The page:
Like most of the resource by Jessie and Susan, this program has short, quick lessons, it’s scripted, logical and very easy to use. It’s not flashy or colorful, but you don’t really need all that in a grammar program. There is lots of repetition and memory work involved in First Language Lessons. If you use this from level 1-4, your child will learn all parts of speech, sentence formation, contractions, punctuation and even diagramming!
Spelling We are starting with the Spelling Workout program for spelling. This has essentially not lesson prep. You just follow along page by page and there is a review every 5 lessons. The other programs don’t really have spelling included. It’s taught from a phonics perspective so it goes hand in hand with the other language arts programs we have selected. We are again starting with book A simply to just follow the sequence. I expect she will move quickly through the first couple of books.
Finally, history. I have never been a history buff. I remember a lot of basketball talk in my high school history class and have really poor knowledge of the subject. Oddly though I am so excited to learn along side Ruby with this one. So far in our readings it turns out I know more than I thought, but I’m also learning so much! So is Miss Ruby! She is actually interested. We just read an age appropriate version the Odyssey and she rechecked it from the library to read again! Along side it we have read several books about the Trojan horse and stories in our encyclopedias.
The Well Trained Mind Recommends following history in chronological order, Ancients (1st, 5th, 9th grades), Medieval to Early Renaissance (2nd, 6th, 10th grades), Late Renaissance to Early Modern (3rd, 7th, 11th grades), and Modern times (4th, 8th, 12th grades). The book gives all kinds of suggestions for reading materials on each level and what to use for your teaching text.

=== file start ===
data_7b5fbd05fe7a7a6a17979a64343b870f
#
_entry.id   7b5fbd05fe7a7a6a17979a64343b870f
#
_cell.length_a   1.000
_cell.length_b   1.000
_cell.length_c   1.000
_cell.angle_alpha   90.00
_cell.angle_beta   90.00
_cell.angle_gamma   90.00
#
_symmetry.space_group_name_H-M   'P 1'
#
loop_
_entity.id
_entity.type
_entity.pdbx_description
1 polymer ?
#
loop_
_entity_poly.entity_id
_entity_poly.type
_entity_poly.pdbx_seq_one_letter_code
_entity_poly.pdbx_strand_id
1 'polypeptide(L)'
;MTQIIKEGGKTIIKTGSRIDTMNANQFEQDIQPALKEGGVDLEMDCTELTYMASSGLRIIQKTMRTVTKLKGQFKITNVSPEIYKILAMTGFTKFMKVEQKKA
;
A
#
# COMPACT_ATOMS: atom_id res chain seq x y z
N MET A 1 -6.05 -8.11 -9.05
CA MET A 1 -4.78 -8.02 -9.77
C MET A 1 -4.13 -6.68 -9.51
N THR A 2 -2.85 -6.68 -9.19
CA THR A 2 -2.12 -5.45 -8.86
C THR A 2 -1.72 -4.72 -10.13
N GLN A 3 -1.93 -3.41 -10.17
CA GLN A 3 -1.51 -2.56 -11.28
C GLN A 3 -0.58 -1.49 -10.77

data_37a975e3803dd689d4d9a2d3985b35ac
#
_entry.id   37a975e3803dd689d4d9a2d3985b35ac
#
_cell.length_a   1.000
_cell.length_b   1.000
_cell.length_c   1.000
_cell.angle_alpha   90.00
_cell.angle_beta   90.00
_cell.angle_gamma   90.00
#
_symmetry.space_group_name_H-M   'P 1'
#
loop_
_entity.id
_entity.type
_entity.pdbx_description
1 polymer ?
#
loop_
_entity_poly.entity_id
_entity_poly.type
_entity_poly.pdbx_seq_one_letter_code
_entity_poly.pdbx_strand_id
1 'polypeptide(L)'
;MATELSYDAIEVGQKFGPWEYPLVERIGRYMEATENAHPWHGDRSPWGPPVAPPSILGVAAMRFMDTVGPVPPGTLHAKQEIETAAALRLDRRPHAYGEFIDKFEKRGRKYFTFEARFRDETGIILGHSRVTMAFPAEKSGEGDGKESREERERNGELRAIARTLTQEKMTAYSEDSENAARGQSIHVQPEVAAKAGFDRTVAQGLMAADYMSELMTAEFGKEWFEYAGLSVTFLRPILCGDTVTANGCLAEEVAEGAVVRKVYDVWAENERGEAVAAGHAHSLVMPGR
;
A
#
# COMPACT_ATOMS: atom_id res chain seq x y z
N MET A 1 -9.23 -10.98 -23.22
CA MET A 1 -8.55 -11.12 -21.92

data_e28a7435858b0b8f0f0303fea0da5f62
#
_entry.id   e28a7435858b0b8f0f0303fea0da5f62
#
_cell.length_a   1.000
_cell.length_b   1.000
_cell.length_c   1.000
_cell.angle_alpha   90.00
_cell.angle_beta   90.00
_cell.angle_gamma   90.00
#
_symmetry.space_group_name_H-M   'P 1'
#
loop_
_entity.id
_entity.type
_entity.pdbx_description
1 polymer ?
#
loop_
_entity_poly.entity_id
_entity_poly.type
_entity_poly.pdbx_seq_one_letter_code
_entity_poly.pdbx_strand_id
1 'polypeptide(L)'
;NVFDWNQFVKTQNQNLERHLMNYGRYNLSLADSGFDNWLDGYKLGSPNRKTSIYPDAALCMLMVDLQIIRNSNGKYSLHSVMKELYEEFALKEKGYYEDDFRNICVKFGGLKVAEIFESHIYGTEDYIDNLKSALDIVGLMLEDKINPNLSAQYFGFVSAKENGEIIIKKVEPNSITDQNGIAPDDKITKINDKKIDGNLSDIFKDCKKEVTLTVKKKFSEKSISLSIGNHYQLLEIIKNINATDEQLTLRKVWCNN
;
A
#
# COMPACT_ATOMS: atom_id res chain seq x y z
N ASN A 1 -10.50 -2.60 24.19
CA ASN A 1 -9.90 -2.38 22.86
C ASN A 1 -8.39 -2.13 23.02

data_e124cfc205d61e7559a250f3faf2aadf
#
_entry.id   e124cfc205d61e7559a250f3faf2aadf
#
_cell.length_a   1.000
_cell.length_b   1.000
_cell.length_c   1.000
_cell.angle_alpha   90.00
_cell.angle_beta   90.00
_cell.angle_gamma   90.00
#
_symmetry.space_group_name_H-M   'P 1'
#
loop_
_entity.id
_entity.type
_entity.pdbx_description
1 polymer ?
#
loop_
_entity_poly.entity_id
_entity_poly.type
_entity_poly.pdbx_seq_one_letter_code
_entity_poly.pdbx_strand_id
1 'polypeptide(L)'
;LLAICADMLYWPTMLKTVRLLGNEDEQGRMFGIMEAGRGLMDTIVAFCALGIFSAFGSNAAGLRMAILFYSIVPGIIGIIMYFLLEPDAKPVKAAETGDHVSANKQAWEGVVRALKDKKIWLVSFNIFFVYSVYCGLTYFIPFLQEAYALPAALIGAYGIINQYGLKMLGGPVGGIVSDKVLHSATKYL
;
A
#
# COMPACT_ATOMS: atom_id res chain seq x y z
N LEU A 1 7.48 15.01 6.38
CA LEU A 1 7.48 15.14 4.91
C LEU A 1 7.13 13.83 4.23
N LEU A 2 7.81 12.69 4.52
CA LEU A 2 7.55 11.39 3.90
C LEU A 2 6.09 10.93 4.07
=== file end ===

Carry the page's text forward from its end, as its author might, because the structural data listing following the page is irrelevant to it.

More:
We have decided to go with The Story of the World Vol 1-4 by Susan Wise Bauer for our first four years of history. It’s once again easy to follow and all the extra activities and suggested reading makes it more interesting. The book is divided into sections for your lessons making it very easy to plan and teach lessons. We are following the recommendation of 3 days a week.
Science for us right now is extra and we do it when we can get to it. In The Well Trained Mind, it is recommend to follow science as you do with history. What you are studying in history coincides with science in a way that the areas you study are the things you would see in the those times. When studying ancients, you study biology, Medieval to Early Renaissance, you will study earth science and astronomy, Late Renaissance to Early Modern is chemistry, and in Modern years you’ll study physics. Makes sense right? Are you figuring out why I love a classical education? We are mostly just reading through our DK Animal Encyclopedia and some other resources as our extra reading for now. We’ll add in some projects later but while we are after schooling I don’t want to overwhelm her.
Other resources we are using are Usborne Encyclopedias. I love love love Usborne. Their books are great and their encyclopedias are amazing and colorful for kids to enjoy. We are also using Kingfisher Encyclopedia, McGuffey’s Third Eclectic reader, Blackline Maps of World History, Usborne Encyclopedia of World Religions, DK First Animal Encyclopedia, Kingfishers Animal Encyclopedia, and Mudpies to Magnets. All are listed below.
Is that not the question of the century when you’re raising children?!
I ask myself nonstop. Do I send my kids to public school? Do go private school? Homeschool? Provide extra? As a parent who is invested in the care and future of their child, I’m sure you have asked yourself those same questions.
The great news? There’s no right or wrong answers here. Ultimately you have to do what is best, and practical, for your child and your family.